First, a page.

PublicatiesDeep brain stimulation of the medial forebrain bundle elevates striatal dopamine concentration without affecting spontaneous or reward-induced phasic release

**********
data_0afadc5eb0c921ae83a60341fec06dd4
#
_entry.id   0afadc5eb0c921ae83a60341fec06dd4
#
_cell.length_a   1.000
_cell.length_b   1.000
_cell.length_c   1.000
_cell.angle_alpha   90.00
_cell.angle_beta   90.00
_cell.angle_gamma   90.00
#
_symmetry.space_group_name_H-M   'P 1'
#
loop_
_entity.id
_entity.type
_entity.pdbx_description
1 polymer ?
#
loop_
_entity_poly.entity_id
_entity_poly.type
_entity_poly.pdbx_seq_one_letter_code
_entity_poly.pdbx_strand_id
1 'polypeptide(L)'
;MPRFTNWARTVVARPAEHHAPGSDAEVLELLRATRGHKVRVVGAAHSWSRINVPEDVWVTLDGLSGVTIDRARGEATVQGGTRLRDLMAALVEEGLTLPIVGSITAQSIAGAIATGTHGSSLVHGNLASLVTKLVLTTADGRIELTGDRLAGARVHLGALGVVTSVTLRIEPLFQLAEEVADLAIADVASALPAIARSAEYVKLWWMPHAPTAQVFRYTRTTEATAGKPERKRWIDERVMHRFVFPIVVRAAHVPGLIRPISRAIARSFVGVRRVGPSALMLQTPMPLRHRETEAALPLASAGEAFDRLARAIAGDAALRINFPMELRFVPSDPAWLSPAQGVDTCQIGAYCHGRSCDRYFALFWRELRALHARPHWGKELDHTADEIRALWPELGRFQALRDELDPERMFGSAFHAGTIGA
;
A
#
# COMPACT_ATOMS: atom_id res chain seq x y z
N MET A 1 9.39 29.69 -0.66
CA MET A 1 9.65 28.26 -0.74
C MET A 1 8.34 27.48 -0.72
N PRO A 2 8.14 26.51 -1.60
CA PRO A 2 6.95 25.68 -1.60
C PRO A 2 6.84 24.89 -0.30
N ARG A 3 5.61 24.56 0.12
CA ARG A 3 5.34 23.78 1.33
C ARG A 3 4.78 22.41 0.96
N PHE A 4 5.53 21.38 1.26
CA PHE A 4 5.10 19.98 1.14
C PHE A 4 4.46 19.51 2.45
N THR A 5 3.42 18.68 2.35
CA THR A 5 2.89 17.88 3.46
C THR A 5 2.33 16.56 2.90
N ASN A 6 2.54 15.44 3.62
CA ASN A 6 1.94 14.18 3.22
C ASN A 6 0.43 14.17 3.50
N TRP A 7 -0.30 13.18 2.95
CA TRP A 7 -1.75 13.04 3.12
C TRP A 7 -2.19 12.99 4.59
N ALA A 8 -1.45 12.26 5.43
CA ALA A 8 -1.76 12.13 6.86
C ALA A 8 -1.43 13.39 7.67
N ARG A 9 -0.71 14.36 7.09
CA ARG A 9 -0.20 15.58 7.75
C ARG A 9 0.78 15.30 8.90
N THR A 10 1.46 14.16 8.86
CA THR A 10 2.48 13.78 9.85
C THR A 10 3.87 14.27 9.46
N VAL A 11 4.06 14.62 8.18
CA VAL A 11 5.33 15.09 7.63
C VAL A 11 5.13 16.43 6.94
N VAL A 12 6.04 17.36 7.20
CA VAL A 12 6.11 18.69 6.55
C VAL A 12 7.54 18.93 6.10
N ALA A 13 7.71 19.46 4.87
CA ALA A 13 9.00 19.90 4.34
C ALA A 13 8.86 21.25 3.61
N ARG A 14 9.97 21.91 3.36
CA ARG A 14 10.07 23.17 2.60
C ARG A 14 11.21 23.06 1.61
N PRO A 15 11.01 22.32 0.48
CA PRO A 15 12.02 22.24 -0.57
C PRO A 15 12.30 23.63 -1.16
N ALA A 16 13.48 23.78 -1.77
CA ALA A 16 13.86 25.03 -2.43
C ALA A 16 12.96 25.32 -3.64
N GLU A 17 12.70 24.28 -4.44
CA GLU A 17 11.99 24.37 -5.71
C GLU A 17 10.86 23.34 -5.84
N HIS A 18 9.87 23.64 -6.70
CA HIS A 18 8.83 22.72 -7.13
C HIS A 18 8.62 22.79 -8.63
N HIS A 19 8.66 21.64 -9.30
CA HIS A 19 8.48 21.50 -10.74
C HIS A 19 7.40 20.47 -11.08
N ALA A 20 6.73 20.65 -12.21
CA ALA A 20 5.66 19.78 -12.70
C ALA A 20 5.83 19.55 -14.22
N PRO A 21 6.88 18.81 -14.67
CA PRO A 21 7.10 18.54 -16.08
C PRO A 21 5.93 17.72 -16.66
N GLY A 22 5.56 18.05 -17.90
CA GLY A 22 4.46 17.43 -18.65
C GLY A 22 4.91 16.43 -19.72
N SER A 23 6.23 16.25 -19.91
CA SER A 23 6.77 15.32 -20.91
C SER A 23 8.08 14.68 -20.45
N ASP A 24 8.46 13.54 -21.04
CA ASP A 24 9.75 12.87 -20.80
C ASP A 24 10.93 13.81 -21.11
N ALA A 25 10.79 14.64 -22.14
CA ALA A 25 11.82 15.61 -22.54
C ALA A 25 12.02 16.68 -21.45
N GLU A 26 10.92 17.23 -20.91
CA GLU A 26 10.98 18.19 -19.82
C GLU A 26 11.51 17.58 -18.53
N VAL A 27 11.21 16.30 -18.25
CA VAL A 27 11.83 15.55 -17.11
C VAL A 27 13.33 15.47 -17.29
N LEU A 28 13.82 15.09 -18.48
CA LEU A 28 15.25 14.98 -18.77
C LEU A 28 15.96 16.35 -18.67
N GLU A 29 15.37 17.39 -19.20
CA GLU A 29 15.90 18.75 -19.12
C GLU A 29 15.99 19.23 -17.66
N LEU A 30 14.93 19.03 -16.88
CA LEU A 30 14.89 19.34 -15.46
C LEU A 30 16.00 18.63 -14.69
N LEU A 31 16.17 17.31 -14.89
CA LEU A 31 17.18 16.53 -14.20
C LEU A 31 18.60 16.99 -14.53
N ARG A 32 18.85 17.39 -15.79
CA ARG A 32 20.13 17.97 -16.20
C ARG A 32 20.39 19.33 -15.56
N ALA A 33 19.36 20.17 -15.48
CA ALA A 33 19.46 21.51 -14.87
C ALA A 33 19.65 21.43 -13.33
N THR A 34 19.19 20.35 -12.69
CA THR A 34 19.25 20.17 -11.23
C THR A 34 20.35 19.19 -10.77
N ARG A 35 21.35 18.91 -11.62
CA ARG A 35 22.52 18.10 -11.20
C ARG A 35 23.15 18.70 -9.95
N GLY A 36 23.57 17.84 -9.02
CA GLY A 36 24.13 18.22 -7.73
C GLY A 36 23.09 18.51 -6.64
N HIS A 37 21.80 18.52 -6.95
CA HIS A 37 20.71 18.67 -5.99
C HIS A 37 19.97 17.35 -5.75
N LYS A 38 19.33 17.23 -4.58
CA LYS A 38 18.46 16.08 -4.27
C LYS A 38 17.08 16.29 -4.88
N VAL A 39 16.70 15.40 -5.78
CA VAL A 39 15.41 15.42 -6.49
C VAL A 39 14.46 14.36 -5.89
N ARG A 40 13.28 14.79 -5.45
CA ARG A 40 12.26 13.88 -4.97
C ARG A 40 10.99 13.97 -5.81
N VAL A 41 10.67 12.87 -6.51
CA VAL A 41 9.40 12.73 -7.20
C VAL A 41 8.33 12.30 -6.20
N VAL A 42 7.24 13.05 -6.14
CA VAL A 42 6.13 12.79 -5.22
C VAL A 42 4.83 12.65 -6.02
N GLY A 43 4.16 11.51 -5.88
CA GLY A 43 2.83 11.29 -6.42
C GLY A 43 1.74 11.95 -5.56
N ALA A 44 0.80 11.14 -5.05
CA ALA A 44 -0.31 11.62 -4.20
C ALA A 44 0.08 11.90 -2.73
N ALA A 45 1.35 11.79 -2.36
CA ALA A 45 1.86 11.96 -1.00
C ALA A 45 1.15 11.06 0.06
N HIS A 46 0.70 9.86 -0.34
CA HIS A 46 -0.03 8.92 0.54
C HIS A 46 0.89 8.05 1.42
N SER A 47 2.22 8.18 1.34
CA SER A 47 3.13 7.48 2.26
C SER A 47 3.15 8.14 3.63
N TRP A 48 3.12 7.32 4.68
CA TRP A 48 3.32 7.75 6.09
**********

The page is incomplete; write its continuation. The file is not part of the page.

Deep brain stimulation (DBS) of the medial forebrain bundle (MFB) induces rapid improvement of depressive symptoms in patients suffering from treatment-refractory major depressive disorder. It has been hypothesized that activation of the dopamine (DA) system contributes to this effect. To investigate whether DBS in the MFB affects DA release in the striatum, we combined DBS with fast-scan cyclic voltammetry (FSCV) in freely moving rats. Animals were implanted with a stimulating electrode at the border of the MFB and the ventral tegmental area, and a FSCV microelectrode in the ventromedial striatum to monitor extracellular DA during the acute onset of DBS and subsequent continued stimulation. DBS onset induced a significant increase in extracellular DA concentration in the ventromedial striatum that was sustained for at least 40 seconds. However, continued DBS did not affect amplitude or frequency of so-called spontaneous phasic DA transients, nor phasic DA release in response to the delivery of unexpected food pellets. These findings suggest that effects of DBS in the MFB are mediated by an acute change in extracellular DA concentration, but more research is needed to further explore the potentially sustained duration of this effect. Together, our results provide both support and refinement of the hypothesis that MFB DBS activates the DA system: DBS induces an increase in overall ambient concentration of DA, but spontaneous or reward-associated more rapid, phasic DA dynamics are not enhanced. This knowledge improves our understanding of how DBS affects brain function and may help improve future therapies for depressive symptoms.